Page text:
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Lesson of Dobelle downfall: Think big, but spend wisely

Westfield State University has a chance to put scandal behind it, now that its free-spending president, Evan Dobelle, has resigned. Dobelle abruptly retired Friday after months of controversy over his use of university resources to pay for nights in five-star hotels, meals at high-end restaurants, and trips by limousine. While his travel expenditures were ostensibly in the service of raising Westfield State’s profile outside of Massachusetts, his efforts in that area seemed to yield only limited results.

Yet while Dobelle’s spending was excessive, the vision he articulated has some merits. Westfield State shouldn’t let Dobelle’s downfall dissuade its next president from seeking to upgrade the school’s image and taking an entrepreneurial approach to leadership.

Westfield State is among the crop of former teachers colleges that have sought to reinvent themselves as full-fledged universities, partly with an eye toward attracting more outside grants and more tuition-paying students from out of state and overseas. These efforts, if successful, would yield more resources to finance the schools’ core mission — providing a solid, affordable education to Massachusetts students — at a time when state aid for higher education has not kept up with costs.


It wasn’t inconceivable that Dobelle would be the right leader for such an effort. As a former Pittsfield mayor and Carter administration chief of protocol, Dobelle had political expertise. His tenure as president of Trinity College in Hartford was widely viewed as a success. Had Dobelle delivered for Westfield State — and had his outreach to foundations on a controversial trip to San Francisco involved much more than having a staffer drop off information packets at front desks — his travel expenses would be easier to defend.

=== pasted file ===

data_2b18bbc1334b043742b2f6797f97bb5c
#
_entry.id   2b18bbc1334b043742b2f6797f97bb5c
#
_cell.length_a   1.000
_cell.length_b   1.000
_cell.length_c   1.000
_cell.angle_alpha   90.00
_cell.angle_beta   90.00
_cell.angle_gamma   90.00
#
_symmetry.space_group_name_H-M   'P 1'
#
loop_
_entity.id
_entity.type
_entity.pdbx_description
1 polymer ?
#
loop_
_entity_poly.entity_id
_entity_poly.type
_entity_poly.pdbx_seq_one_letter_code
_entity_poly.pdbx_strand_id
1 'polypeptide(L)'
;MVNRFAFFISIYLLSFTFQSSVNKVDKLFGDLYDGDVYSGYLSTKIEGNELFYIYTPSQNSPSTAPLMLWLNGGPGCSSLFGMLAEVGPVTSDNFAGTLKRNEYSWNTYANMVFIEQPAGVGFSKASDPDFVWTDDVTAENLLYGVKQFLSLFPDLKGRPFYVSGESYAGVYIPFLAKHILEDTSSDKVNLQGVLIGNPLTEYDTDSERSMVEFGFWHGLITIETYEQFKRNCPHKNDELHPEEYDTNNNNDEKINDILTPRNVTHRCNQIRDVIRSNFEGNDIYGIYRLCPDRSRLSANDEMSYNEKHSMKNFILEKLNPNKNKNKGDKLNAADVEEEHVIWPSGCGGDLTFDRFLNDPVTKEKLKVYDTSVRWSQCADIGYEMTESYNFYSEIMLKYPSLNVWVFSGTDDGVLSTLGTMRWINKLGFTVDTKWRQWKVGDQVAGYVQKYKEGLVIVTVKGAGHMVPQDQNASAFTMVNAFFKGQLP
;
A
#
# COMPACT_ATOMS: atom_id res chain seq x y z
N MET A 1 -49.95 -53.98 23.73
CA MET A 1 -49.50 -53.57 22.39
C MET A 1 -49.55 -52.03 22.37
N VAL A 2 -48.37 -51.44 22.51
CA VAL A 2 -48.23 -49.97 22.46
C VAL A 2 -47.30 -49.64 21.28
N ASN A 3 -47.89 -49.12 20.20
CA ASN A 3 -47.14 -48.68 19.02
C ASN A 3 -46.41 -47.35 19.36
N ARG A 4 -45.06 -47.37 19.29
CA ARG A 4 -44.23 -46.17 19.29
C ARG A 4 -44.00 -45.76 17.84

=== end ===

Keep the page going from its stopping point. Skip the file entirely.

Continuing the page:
What happened during his tenure as president of the University of Hawaii should have been a warning sign, though: Dobelle acquired a reputation for questionable spending there, and he was eventually fired. While being considered for the Westfield job, Dobelle addressed questions about his Hawaii experience by intimating he’d lost out in a political tussle with the state’s Republican governor — an explanation that, in retrospect, Westfield State’s board failed to scrutinize adequately. Meanwhile, Dobelle has muddied the waters; his spokesman has alleged that one Westfield State board member has been trying to turn the school into a diploma mill for State Police officers, and that state Higher Education Commissioner Richard Freeland, a former Northeastern University president, was trying to muscle his way into Dobelle’s job at Westfield State. No evidence for either claim has yet materialized.


All of this is an argument for Westfield State’s board to choose wisely when it picks Dobelle’s successor. The school, like other public institutions, needs a president who would address some nuts-and-bolts issues — about controlling costs and raising graduation rates. But the board should also look for a president with a farther-reaching vision for the school, and a sense of how to leverage the university’s strengths, such as its arts programs, into a national reputation that draws students from all over. The tragedy of Dobelle was that he had such a vision — but lacked any practical sense of limits.